ITHACA, N.Y. — Ithaca is considered one of the best U.S. cities to live car-free, according to a just-released index by City Lab. Ithaca ranks first among 382 U.S. metropolitan areas for having the largest population of people choosing alternative options for their daily transportation needs. 

The index looks at “the share of households that don’t have access to their own vehicle, the share of commuters who take transit to work, the share of commuters who bike to work, and the share of commuters who walk to work.” Categorized as a “very small metro” (cities with populations less than 250,000) by journalist and creator of the index Richard Florida, Ithaca not only beat out cities of similar sizes but also ranked higher than Boston, New York and San Francisco.

A survey commissioned by Bike Walk Tompkins and the Ithaca-Tompkins County Transportation Council in 2018 found that many people in Ithaca do use sustainable modes of transportation. According to the survey, “of those who commute to work, 48% drove alone while 52% used sustainable modes of transportation, including 29% who walk and 3% who bike to work.” 

There are several options for day-to-day transportation within Ithaca, including a bike-share through the company Lime, carshare and rideshare options through Ithaca Carshare, Zimride Uber and Lyft, and bus and shuttle services through the TCAT, who just eliminated zone fares to make travel in and around the city easier and more affordable.

However, there is still room for improvement, especially outside the city. 

Fernando de Aragón, staff director of Ithaca-Tompkins County Transportation council, said he is proud of the ranking, but also understands the limitations of the index and what it means for the community outside of Downtown Ithaca. 

“In Ithaca, in particular if you live in the downtown urban area, it’s a great place. There’s a reason we scored so well in that study — there’s a lot of nearby destinations, the walking environment is actually quite good, so it’s comfortable to walk, we have sidewalks,” he said. “That study was very much about the ithaca urban area — it really was not a Tompkins County study and maybe we wouldn’t have scored as well if it was.”

Several communities in Tompkins County have limited access to alternative modes of transportation. Scot Vanderpool, the general manager at TCAT, said their organization is working to change that. 

TCAT is looking to launch a pilot version of their First Mile, Last Mile initiative in Dryden this spring. The program will coordinate with services like Gadabout and volunteer drivers to take riders from rural areas that don’t have access to transit and connect them to major bus routes. Another initiative is MaaS, or Mobility as a Service, is a joint effort that makes finding a ride easier and more reliable by creating a single platform to plan trips through transit, carshares, bike shares and rideshares.  

“Those are both pretty big innovative ideas that we’re really involved on a week to week basis,” Vanderpool said.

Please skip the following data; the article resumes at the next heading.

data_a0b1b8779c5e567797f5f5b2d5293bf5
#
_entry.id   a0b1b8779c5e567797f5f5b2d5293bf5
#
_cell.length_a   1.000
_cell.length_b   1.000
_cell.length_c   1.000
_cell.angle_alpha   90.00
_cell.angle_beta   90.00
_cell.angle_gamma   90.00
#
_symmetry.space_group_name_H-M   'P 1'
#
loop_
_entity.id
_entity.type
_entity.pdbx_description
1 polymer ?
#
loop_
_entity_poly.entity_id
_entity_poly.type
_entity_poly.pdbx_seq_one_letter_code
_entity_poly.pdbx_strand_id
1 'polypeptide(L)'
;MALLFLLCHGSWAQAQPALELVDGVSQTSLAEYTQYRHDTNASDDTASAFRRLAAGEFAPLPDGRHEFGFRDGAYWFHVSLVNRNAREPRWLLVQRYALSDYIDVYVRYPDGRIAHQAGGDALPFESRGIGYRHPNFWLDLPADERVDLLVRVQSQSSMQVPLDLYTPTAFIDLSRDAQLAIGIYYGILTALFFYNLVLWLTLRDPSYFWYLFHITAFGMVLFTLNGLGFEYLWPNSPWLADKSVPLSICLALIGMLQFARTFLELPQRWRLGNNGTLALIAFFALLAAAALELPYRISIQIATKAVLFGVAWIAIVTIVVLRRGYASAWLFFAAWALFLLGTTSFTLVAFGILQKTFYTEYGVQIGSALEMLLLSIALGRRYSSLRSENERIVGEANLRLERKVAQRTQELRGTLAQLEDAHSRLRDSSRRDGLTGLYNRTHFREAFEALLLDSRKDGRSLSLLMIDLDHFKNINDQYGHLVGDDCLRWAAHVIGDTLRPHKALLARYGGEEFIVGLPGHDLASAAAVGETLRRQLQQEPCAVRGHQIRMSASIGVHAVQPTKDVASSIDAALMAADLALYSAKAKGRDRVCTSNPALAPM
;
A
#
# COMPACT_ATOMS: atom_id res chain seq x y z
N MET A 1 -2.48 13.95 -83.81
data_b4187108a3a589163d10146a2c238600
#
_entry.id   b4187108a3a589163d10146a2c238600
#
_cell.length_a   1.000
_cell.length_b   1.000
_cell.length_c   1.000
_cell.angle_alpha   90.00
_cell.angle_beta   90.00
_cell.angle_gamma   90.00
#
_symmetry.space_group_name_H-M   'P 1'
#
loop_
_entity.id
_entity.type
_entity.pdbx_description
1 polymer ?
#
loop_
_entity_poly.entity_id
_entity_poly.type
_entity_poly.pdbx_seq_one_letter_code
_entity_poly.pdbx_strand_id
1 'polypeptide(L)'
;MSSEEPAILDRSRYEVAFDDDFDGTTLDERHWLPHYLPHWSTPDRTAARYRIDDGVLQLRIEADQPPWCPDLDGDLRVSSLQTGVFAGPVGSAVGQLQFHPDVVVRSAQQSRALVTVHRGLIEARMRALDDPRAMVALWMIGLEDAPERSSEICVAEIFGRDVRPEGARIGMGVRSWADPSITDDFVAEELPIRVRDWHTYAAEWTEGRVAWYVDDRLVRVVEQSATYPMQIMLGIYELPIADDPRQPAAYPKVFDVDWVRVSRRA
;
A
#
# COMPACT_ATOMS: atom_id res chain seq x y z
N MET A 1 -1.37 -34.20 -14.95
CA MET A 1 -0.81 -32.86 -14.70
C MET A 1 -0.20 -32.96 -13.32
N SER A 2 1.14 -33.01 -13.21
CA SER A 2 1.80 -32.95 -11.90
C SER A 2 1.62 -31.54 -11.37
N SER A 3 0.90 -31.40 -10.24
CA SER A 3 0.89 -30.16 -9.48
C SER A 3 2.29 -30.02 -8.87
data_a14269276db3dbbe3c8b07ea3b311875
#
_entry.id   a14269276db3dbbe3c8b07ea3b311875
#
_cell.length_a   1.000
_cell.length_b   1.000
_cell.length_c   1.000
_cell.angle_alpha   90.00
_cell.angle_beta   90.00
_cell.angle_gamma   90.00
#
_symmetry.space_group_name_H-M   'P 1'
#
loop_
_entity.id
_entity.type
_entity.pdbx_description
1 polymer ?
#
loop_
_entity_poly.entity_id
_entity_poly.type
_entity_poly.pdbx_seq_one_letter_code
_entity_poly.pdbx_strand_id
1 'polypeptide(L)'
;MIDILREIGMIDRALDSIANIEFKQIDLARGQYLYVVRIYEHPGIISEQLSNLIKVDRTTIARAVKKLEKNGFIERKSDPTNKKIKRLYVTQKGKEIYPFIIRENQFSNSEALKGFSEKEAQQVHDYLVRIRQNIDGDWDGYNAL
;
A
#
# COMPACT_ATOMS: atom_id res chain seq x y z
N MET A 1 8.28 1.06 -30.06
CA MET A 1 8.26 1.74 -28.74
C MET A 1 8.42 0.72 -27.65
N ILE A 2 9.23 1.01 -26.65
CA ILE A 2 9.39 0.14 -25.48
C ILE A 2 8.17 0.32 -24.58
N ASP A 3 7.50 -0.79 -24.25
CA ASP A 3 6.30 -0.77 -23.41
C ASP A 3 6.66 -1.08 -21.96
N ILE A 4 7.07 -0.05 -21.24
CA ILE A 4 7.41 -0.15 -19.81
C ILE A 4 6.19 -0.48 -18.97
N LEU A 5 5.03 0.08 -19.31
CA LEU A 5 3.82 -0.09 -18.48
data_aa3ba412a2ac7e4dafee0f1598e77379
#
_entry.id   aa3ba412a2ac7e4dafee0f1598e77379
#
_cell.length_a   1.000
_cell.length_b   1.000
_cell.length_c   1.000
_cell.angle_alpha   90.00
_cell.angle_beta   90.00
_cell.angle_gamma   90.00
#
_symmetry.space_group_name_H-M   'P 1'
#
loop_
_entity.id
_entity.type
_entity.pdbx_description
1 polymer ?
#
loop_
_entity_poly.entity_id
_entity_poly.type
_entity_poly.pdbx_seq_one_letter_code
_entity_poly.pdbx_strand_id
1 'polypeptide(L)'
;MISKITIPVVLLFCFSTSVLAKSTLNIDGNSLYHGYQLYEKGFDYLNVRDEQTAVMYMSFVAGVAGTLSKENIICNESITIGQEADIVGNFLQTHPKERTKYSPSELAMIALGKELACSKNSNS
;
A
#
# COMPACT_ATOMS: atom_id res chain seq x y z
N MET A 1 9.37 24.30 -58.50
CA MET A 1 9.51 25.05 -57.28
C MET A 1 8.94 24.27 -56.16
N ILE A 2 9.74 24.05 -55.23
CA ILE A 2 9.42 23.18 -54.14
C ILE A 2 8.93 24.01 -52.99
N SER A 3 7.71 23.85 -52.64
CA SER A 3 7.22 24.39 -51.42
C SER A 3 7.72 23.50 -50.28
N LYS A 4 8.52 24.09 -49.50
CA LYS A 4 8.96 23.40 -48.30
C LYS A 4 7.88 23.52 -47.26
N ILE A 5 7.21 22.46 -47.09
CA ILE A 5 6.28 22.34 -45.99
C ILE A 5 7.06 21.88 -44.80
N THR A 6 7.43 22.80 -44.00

(File photo by Kelsey O’Connor/The Ithaca Voice)
(File photo by Kelsey O’Connor/The Ithaca Voice)

Victoria Armstrong, the director of Bike Walk Tompkins thinks that in conjunction with the county and TCAT, better access to bikes and sidewalks can further connect the rural community with downtown. 

“We work with the Finger Lakes Cycling Club and we meet yearly with the Tompkins County highways department to talk about how you can make it more pedestrian-friendly, more bike-friendly so some routes that are more rural become more possible, like TCAT putting bikes on buses,” Armstrong said. “The Transportation Demand Management program is talking about parking lots on the outskirts of town and then you would have bike-share services and better busing … it’s not like the rural (area) has been forgotten.” 

The city is also working toward a better sidewalk system and has made some significant strides, de Aragón said. He said homeowners are charged a fee that goes toward maintenance and creation of sidewalk networks. 

Linderman Creek, which is a low to moderate-income housing development in Ithaca’s northwest, is one of the communities being helped by increased accessibility to sidewalks as a means of alternate mobility. 

“In January this year we’ll have a big opening for the Hector Street Complete Street Project,” said John Licitra, manager of the Ithaca Sidewalk Program. “That was awarded a New York State Transportation Alternative Program grant for 1.4 million dollars. The new sidewalk along Hector Street by Vinegar Hill to 500 feet past the Ithaca city line into the Town of Ithaca and Linderman creek. That’ll be pretty exciting.”

Outlined in the City of Ithaca comprehensive plan from 2015, a long-term goal for the community is to “achieve a sustainable system offering viable alternatives to private automobile trips.”

The plan points out that, “some areas of the city lack basic pedestrian and bicycle infrastructure, and improved access is needed to major employers and destinations. For many, traffic, topography, and convenience are also obstacles to active transportation.” 

For those choosing to take the TCAT, transit to some of those “major employers and destinations” such as Walmart or Wegmans has already seen an improvement with the addition of Routes 14 and 14S that connects West Hill to shopping. 

Of the No. 1 ranking, she said, “It catches your attention — it’s wonderful, it’s a great thing to share … for me it’s just a conversation starter, it’s not an endpoint.”

Anna Lamb

Anna Lamb is a reporter for the Ithaca Voice. Questions? Story tips? Contact her at alamb@ithacavoice.com